Canada is working closely with the new U.S. administration to fight the coronavirus and will succeed in inoculating its population despite “momentary disruptions” in the supply of COVID-19 vaccines, Prime Minister Justin Trudeau said on Thursday.
Trudeau’s Liberal government is under pressure over the slow roll out of the vaccination program, caused in part by Pfizer Inc temporarily cutting its promised deliveries and a temporary slowdown of Moderna Inc doses.
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“Obviously with this global supply chain around new products and manufacturing scale-ups … there are momentary disruptions week over week. But we’re still very much on track to get the commitments fulfilled and get many vaccines to Canadians as quickly as possible,” Trudeau said in an interview.
Trudeau promised that tens of millions of doses would arrive in the months to come and reiterated that every Canadian seeking inoculation would be vaccinated by September.
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As part of a bid to contain the spread of the disease, Canada and the United States have closed their joint border to non-essential travel. Trudeau said he and new U.S. President Joe Biden agreed on a joint approach to fighting COVID-19.
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“We’re working very, very closely on all aspects of it from borders to scientific research to indeed vaccines,” he said.
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“Our conversations are going to continue with the U.S. on supply chains,” he said, without giving details. Last year, tensions arose between Canada and the administration of then President Donald Trump over delays in the supply of personal protective equipment.
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Last year Trump also signed an executive order aimed at keeping U.S.-produced vaccines in the United States. Trudeau did not give a direct answer when asked whether he would press Biden to scrap the order.
Canada does not yet have a vaccine manufacturing facility of its own and is reliant on foreign suppliers.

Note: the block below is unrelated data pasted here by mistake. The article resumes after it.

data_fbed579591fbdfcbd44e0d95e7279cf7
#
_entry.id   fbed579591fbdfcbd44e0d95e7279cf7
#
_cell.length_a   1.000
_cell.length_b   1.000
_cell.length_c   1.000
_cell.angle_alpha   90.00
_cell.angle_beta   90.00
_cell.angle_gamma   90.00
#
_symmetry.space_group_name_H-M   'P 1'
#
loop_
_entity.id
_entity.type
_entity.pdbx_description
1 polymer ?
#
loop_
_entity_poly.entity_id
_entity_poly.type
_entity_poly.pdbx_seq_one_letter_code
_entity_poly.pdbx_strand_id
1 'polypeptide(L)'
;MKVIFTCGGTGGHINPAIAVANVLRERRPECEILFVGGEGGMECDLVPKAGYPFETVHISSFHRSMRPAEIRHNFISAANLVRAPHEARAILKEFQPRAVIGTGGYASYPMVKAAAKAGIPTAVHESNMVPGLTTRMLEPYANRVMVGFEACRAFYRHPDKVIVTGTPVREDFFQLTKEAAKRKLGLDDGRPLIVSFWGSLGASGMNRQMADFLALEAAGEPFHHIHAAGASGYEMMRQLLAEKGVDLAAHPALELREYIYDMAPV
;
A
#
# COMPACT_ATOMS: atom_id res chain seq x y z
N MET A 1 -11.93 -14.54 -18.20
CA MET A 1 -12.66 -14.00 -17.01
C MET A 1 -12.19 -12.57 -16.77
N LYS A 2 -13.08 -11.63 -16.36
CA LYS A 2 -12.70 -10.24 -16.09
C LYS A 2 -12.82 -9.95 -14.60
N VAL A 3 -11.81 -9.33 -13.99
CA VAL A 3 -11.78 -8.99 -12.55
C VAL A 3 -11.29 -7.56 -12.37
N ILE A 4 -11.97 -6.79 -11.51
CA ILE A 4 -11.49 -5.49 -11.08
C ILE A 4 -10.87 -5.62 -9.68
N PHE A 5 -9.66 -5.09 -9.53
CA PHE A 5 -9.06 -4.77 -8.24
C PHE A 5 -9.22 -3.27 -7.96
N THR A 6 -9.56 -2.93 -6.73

Separately, federal Procurement Minister Anita Anand said deliveries of AstraZeneca Plc’s COVID-19 vaccine could begin before the end of March, if Canada’s health regulator approves its use.
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AstraZeneca Canada filed a rolling application for its vaccine with Health Canada in October and is waiting for approval from the drug regulator. Health Canada is expected to complete its review soon.
In a separate briefing, federal officials confirmed Canada’s most recent shipment of Moderna Inc’s COVID-19 vaccine contained 22% fewer doses than originally expected and said the next shipment, due in three weeks, would also be short.
Fortin added Moderna was working in “good faith” to deliver those doses as quickly as possible to Canada and noted the obstacles would be temporary.
Shipments of Pfizer Inc’s vaccine, meanwhile, are expected to ramp up later this month.
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Trudeau’s government is also facing criticism over tapping into COVAX, a global vaccine-sharing initiative meant to help low-income countries buy doses. Canada will get 1.9 million AstraZeneca doses from the initiative.
“Our government will never apologize for doing everything possible to get Canadians vaccinated as quickly as possible,” Deputy Prime Minister Chrystia Freeland told lawmakers.
(Reporting by Steve Scherer in Ottawa and Allison Martell in Toronto; Additional reporting by David Ljunggren and Julie Gordon in Ottawa, with files from Global News)
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